10 Overbred Dogs You Should Avoid (and One That Isn’t)

10 Overbred Dogs You Should Avoid (and One That Isn’t)
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I’m generally in favour of humanity bending mother nature to our will, but when it comes to breeding dogs, we’ve gone too far (OK, also with regard to climate change).

Dog breeding is already a deeply problematic undertaking, especially when there are countless very good dogs in shelters just as deserving of a home as that little puffball of a pomsky. But then there are the dogs that simply shouldn’t exist — because all the breeding we’ve done to create them has also gifted them with innumerable health and behaviour problems. Some are prone to injury. Some are hard to train. Some are simply an affront to all that is good and holy.

(Seriously, just go to the pound and get a loveable mutt. They tend to be healthier, friendlier, and just cooler overall.)

English bulldog

Photo: WilleeCole Photography, ShutterstockPhoto: WilleeCole Photography, Shutterstock

Bulldogs are a case study in what happens when we love a breed of dog too much. English bulldogs became popular because of their smushy faces and squat bodies, so we been bred them to be squattier and smushier, resulting in a breed with a myriad of health problems, including cardiac and respiratory disease, allergies, hip dysplasia, and “cherry eye.” They usually can’t mate or give birth naturally, and their average lifespan is only 8.2 years. It’s particularly sad because they’re such friendly boys. They can’t help but love us when they should probably blame us.

“Toadline bullies”

If you don’t think bulldogs are screwed up enough, allow me to introduce you to the “toadline bully,” an American bulldog line with a genetic deformity that makes them so wide and squat they can barely move. They look like toads, they’re expensive, and their mere existence is evidence that people were a mistake. If that’s not bad enough for you, there are even micro toadline bullies.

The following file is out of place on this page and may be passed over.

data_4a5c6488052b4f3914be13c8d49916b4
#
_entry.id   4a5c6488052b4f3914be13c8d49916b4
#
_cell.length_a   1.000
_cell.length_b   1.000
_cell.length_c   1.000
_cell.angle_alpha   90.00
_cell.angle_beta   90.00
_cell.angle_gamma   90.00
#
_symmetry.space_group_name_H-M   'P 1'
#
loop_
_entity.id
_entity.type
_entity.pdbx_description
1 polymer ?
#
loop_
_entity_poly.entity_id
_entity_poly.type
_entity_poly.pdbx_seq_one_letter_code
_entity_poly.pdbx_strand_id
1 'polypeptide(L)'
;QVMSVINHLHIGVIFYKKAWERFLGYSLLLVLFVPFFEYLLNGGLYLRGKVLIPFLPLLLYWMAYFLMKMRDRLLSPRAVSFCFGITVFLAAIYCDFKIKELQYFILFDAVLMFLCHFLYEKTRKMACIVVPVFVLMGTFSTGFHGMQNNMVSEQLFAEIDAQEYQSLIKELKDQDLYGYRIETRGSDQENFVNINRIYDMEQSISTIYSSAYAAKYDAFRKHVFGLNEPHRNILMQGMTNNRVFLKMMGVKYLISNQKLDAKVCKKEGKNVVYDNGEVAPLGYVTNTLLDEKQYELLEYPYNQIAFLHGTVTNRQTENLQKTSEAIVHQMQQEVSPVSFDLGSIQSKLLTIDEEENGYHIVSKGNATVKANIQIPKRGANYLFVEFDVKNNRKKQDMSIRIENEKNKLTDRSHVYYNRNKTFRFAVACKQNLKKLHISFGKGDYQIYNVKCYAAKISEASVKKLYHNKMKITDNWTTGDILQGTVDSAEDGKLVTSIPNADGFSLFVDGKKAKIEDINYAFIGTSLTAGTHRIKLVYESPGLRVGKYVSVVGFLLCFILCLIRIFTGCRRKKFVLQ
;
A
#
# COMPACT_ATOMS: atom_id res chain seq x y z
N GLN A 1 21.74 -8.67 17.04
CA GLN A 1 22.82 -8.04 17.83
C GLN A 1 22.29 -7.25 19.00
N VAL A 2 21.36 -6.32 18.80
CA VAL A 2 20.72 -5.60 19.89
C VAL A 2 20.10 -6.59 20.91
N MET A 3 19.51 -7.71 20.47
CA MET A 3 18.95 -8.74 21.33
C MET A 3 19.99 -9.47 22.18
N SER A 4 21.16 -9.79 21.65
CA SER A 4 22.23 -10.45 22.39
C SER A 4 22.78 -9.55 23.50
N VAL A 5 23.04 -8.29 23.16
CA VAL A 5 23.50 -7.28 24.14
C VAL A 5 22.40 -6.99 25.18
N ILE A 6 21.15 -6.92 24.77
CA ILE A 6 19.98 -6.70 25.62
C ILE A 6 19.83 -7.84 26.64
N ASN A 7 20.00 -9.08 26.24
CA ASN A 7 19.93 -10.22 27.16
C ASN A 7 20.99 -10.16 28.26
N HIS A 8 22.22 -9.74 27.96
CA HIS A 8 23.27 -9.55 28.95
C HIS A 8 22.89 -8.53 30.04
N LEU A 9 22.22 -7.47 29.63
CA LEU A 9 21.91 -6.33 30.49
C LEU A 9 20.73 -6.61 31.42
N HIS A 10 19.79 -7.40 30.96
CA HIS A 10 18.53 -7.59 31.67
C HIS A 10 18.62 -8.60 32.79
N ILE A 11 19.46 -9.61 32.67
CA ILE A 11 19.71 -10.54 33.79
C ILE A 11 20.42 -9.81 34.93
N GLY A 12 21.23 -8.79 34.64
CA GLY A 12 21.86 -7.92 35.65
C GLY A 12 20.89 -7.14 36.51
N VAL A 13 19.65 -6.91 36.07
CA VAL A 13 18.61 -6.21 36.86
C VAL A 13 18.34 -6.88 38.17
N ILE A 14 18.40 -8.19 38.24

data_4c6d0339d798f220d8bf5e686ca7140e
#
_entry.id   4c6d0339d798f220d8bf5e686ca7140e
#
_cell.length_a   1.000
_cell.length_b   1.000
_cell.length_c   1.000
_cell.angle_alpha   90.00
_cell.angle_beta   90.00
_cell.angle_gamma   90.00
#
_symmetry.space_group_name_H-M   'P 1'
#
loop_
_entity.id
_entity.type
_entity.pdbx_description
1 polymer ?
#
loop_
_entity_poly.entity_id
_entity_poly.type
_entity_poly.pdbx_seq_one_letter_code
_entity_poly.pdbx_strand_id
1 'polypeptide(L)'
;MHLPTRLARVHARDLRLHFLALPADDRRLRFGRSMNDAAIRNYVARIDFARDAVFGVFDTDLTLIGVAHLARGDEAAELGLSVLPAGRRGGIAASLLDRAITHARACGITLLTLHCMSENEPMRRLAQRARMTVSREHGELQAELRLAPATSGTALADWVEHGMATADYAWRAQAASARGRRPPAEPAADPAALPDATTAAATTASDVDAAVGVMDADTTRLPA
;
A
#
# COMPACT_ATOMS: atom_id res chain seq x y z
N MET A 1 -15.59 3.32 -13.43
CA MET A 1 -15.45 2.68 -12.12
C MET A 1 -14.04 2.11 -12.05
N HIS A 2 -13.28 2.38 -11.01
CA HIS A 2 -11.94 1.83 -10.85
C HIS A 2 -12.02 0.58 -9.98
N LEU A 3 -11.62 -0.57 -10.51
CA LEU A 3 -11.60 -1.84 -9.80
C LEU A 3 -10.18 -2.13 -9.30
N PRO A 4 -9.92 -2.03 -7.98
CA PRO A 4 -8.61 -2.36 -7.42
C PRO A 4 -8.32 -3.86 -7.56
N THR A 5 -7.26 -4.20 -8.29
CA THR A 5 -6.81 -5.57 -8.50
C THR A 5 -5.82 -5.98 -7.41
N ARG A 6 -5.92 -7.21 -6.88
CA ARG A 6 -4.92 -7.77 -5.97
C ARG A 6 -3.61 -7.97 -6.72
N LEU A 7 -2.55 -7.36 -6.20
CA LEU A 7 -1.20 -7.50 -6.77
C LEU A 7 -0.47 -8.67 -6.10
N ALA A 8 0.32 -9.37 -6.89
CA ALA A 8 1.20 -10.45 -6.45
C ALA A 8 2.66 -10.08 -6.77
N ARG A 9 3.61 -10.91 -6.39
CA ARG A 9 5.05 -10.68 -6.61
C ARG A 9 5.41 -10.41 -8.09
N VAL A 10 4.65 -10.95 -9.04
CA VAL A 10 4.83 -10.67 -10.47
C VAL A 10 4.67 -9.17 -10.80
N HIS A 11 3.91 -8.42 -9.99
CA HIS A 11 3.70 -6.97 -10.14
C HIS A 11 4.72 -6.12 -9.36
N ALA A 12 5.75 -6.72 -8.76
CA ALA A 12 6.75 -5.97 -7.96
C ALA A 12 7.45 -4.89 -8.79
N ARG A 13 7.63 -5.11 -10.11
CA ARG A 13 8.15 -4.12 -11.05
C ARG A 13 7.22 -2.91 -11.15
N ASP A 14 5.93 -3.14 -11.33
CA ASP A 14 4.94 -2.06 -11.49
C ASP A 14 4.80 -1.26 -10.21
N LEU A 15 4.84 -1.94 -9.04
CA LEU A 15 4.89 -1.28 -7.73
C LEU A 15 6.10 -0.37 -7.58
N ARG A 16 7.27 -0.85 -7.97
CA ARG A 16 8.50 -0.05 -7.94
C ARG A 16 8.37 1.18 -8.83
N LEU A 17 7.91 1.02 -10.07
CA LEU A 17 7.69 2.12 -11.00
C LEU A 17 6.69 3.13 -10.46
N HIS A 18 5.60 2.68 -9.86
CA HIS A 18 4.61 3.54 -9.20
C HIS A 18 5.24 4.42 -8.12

Labrador retriever

Photo: Jagodka, ShutterstockPhoto: Jagodka, Shutterstock

According to PETA, the labrador retriever is the most overbred variety of dog in the United States alone. Not coincidentally, they are also the most popular dog. Labrador retrievers are prone to hip and elbow dysplasia, degeneration of the retina and other eye problems, and bloat, a “life-threatening condition in which the stomach becomes overly filled with food, water, and air.” They are undeniably adorable, however.

Pit bull terrier

Photo: Teeraphan Pensupha, ShutterstockPhoto: Teeraphan Pensupha, Shutterstock

Pit bulls have a reputation as dangerous dogs. Whether the breed is actually more aggressive than others is an open question — there’s really no good way to know if any dog breed is more dangerous than any other. But pit bulls were bred to bait bulls and later to fight other dogs, so they’re more dangerous than smaller/weaker breeds if they aren’t well trained. Plus, people believe pit bulls are dangerous, so owning one can make your insurance more expensive or even render you totally uninsurable, and you won’t be allowed to bring Fido to the many countries that ban the breed entirely.

Pug

Photo: 220 Selfmade studio, ShutterstockPhoto: 220 Selfmade studio, Shutterstock

Like the bulldog, people think pugs are cute because they’ve been bred to have smashed up faces, fat little bodies, and loose skin, but these deformities also give them a variety of health problems, including a fatal neurological disease called Pug Dog Encephalitis. Pugs’ short snout gives them all kinds of respiratory issues, which is why they snuffle and wheeze. They’re also hard to housebreak and prone to flatulence.